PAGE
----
Understanding Your Credit Report
by Meiling Hunter
Before you refinance or purchase a new home, access and study your credit report as early as possible. In addition to your score, pay close attention to all of the information that it provides. Is it accurate? Not having accurate information could have a negative impact, such as a much higher mortgage rate or even denial of a home loan.
What Makes up a Credit Score?
Fair Isaac Corporation (FICO) works with the three credit bureaus (Equifax, Experian, and TransUnion) to determine your FICO score based upon complex mathematical analyses. Each of the three bureaus probably has different information about you, which means your scores will likely differ. FICO credit scores range from 300 (lowest) to 850 (highest). Generally speaking, your FICO score is broken down like so:
For particular groups--for example, people who haven't been using credit long--the relative importance of the five categories may be weighted differently.
- Payment History--35%
- Amounts Owed--30%
- Length of Credit History--15%
- New Credit--10%
- Types of Credit in Use--10%
What's in My Credit Report?
All three of your credit reports contain basically the same information:
- Personal Information. This includes your name, Social Security Number, date of birth, address, and employment history. These factors are used to identify you and do not affect your score.
- Accounts. These are your credit accounts. Generally they report what kind of credit it is (home loan, auto, etc.), the date you opened the account, credit limit or loan amount, account balance, and payment history.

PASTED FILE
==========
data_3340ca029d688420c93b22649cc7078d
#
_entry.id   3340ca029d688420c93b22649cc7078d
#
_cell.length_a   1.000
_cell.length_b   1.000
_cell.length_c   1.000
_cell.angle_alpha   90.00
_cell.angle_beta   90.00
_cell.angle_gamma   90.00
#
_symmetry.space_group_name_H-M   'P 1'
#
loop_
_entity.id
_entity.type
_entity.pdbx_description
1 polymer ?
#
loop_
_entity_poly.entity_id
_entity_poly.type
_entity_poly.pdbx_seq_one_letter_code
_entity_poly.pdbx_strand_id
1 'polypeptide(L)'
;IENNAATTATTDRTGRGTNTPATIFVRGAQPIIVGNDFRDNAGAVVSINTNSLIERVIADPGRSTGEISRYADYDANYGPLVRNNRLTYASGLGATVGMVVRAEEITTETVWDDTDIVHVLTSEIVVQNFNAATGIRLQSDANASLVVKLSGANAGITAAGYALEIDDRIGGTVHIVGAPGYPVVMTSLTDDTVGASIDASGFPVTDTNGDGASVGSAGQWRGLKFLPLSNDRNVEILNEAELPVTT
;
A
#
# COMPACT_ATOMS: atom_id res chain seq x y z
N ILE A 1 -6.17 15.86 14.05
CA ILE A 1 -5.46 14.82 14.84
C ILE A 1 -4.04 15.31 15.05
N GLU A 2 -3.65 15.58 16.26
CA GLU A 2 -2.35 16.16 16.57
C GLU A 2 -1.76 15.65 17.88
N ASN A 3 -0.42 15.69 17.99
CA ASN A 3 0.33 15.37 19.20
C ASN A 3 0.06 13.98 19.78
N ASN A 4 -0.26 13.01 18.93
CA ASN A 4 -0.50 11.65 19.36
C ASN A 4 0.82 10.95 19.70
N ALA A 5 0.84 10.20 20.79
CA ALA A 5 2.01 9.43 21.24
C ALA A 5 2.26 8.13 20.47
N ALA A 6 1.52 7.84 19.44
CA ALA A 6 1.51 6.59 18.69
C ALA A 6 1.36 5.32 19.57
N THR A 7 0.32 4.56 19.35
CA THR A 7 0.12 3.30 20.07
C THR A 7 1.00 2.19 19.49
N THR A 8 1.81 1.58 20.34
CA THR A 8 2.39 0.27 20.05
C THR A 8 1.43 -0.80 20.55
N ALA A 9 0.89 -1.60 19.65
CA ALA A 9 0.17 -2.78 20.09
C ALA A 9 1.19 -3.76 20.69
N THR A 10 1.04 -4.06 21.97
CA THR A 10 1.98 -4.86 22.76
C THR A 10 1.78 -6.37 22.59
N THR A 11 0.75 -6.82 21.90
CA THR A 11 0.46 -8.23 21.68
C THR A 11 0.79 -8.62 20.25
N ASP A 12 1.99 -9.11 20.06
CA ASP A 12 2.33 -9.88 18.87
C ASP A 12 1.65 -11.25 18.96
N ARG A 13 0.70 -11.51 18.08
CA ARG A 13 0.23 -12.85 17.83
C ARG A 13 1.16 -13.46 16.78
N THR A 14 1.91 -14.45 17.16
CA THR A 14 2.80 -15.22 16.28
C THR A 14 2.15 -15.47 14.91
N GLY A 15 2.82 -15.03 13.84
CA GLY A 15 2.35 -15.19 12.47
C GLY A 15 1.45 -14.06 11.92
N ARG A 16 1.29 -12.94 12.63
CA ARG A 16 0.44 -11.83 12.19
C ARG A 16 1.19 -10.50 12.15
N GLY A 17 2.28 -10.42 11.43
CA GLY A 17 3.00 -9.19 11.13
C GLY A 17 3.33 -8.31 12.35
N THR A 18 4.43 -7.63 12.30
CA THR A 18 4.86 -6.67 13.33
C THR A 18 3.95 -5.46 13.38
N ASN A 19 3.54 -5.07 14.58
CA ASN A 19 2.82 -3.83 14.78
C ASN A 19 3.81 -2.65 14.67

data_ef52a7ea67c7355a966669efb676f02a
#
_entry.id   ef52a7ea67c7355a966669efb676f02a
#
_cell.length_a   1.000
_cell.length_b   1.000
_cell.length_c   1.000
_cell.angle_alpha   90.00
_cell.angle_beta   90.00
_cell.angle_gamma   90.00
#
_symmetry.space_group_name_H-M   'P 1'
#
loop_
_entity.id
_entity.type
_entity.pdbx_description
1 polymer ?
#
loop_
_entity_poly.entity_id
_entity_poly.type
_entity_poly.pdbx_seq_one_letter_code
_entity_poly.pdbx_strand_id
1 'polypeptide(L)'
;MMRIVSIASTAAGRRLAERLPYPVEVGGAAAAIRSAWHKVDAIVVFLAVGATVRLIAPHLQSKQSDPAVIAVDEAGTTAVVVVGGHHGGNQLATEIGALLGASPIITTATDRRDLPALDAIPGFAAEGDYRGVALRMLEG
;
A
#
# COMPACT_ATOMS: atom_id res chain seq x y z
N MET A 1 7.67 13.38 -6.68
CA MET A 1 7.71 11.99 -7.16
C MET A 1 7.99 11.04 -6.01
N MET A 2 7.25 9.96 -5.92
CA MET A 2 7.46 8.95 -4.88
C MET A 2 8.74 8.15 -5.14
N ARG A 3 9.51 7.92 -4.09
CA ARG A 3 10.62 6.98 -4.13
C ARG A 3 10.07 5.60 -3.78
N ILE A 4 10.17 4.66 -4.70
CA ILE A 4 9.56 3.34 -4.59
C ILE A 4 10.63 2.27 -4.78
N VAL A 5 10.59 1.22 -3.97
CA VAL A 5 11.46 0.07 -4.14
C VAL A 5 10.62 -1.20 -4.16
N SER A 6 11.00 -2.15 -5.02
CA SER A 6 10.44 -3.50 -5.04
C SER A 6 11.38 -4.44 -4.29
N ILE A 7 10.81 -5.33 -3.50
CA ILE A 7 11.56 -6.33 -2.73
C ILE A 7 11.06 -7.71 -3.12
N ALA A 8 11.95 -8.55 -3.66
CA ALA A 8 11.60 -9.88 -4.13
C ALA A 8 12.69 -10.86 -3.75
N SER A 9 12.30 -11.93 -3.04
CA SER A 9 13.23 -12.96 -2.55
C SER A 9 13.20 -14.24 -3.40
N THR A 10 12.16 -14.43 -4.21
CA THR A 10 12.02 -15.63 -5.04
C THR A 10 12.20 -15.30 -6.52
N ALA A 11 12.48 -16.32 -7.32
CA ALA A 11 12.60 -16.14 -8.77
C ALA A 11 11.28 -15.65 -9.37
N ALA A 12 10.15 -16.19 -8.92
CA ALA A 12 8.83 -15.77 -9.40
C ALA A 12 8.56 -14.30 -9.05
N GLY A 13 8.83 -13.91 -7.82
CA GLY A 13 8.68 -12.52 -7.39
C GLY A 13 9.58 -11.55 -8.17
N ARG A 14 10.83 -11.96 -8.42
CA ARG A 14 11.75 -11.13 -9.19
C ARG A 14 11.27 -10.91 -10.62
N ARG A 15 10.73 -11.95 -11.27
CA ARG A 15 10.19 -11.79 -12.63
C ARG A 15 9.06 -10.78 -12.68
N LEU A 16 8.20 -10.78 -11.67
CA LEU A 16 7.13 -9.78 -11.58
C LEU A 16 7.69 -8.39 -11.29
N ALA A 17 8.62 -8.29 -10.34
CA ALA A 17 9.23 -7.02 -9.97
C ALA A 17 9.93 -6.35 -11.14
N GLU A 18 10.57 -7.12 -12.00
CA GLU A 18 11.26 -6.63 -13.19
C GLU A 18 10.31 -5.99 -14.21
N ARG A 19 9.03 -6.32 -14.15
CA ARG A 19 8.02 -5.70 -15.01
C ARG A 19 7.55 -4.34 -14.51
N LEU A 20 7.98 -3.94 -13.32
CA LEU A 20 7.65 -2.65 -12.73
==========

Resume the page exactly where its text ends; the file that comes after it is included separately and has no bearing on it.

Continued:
- Inquiries. When you apply for a loan or a refinance, you authorize the lender to ask for a copy of your credit report. This is an inquiry.
- Negative Items. Lenders report when you have missed a payment. Credit agencies also report when you have overdue debt owed to collection agencies, and public record information (bankruptcies, foreclosures, garnishments, etc.) from state and county courts.
How Do I Know if I Have a Bad Credit Score?
Luckily, lenders do not have across-the-board guidelines as to what differentiates a "bad credit score" from a "good credit score". When looking to refinance or purchase a new home, make sure you are caught up on all of your credit line payments and have reduced your revolving balances as much as possible. If you think you have bad credit and need help, contact a HUD-approved counselor for free advice.
About the Author
Meiling Hunter has worked in the mortgage industry for four years. She graduated from the University of California, Davis, with a double major in Economics and Philosophy.